Natural garden ... mmm. I have one of those. I'm on the edge of one the greatest-excuse me- largest human infestations on the planet. The steel blade of the cat has scraped and obliterated everything; but not here. Lack of affluence.. poor property values and a wonderous glitch in zoning left this little portion which at one time was known as Dogpatch ( lil' Abner you Americaphiles) inhibiting standard tract-building. I have nature ( not the unnatural) in my yard. No Austrailian , South African, European mediteraeneans or other parts unknown exotic sub-tropicals for me. And I'm spreading like a virus. I wish to infect the minds of my kind to bring back what was here. Slaughter the invaders. Kill the intruders. Go native, grab your machete, hack them whack them, tear them out. Go to the hills and gather seed. Restore the habitat. Nature is where it's at...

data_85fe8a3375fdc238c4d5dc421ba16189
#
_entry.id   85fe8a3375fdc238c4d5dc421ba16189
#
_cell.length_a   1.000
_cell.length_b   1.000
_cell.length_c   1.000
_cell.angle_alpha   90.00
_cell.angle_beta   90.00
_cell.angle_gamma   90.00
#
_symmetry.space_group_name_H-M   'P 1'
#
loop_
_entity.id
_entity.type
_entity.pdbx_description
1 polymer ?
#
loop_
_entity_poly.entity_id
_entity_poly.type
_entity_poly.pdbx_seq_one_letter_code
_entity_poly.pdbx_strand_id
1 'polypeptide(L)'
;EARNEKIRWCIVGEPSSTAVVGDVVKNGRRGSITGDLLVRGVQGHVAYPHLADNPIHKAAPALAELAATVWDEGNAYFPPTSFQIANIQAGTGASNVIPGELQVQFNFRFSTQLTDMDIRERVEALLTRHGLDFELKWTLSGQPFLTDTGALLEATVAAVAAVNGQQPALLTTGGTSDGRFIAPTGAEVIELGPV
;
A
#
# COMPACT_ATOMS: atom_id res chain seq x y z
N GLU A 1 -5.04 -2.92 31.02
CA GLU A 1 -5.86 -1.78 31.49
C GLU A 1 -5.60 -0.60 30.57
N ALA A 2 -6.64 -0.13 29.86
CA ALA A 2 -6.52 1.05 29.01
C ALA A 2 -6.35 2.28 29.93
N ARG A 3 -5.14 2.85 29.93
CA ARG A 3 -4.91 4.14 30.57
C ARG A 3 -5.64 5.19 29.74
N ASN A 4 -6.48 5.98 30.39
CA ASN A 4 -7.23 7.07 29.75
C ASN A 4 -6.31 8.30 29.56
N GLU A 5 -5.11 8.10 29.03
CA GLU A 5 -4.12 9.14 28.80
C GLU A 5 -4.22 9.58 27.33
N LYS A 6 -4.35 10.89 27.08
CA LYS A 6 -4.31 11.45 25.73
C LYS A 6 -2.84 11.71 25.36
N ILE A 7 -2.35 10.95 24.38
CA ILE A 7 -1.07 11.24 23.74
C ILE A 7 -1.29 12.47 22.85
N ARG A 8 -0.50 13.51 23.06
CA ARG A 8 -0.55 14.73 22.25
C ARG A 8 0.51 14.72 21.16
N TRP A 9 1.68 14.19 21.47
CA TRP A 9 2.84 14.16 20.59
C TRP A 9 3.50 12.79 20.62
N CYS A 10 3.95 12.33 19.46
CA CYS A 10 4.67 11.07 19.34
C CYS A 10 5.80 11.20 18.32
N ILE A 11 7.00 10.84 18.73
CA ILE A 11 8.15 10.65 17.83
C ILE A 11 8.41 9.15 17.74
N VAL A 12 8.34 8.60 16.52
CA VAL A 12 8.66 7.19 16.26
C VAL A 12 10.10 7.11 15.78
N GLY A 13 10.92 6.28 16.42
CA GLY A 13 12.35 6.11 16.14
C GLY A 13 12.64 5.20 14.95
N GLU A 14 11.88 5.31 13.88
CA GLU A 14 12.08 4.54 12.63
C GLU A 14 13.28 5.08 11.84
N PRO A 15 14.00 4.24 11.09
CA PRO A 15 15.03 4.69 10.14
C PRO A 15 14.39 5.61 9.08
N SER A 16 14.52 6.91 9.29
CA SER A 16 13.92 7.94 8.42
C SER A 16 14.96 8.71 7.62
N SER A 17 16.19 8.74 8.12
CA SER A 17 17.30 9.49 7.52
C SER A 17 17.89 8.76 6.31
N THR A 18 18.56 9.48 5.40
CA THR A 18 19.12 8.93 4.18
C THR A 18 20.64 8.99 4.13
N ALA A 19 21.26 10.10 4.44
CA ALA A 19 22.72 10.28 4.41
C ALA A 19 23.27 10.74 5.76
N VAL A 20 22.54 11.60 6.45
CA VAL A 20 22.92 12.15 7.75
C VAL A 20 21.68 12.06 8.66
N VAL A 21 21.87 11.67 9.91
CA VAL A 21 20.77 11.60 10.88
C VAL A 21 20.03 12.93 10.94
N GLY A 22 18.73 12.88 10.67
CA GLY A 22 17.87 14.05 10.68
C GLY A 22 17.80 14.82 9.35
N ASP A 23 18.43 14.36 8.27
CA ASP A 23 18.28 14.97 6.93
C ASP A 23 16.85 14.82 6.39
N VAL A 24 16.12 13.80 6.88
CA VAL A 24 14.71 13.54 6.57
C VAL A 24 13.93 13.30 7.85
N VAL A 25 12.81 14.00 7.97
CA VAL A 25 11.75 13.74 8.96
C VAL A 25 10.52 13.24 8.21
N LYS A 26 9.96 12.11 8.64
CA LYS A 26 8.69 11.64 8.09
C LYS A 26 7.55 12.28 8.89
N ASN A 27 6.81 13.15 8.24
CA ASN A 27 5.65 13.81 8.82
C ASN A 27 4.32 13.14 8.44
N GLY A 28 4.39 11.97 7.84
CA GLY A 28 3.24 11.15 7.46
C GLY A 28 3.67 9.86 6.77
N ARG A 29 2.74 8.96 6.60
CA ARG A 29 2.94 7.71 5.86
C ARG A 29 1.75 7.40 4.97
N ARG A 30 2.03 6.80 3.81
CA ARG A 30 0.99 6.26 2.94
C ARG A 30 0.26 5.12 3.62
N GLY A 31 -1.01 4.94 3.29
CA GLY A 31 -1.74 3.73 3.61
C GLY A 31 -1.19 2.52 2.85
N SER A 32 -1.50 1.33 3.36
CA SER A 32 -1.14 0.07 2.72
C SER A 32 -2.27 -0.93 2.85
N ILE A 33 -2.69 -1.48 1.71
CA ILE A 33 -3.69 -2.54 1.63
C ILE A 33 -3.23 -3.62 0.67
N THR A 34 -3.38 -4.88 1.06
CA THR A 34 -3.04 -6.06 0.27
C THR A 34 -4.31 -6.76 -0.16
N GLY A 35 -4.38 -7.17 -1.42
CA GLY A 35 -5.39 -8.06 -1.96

LeeC

WF Veterans
Hey Kev, something to rankle your day :) Our “Live Free or Die” esteemed governor, in trying to distance the stare from the Paris Climate Agreement, stated that the two most polluting states are California and New York. Rankings vary by source of course, but I don’t know of any halfway reliable source and criteria where either are even in the top ten.

More fodder for the sheep, like the school choice bit. At least that had some merit in challenging public schools to do better, but given who’s pushing the agenda it’s obvious there’s chicanery afoot.


Progress is measured by the speed at which we destroy the conditions that sustain life.” ~ George Monbiot


Or to put it in a more positive way:


Ecological awareness expands the context of life; it also enlarges who we are as a person.” ~ Richard J. Borden
 

haribol

Senior Member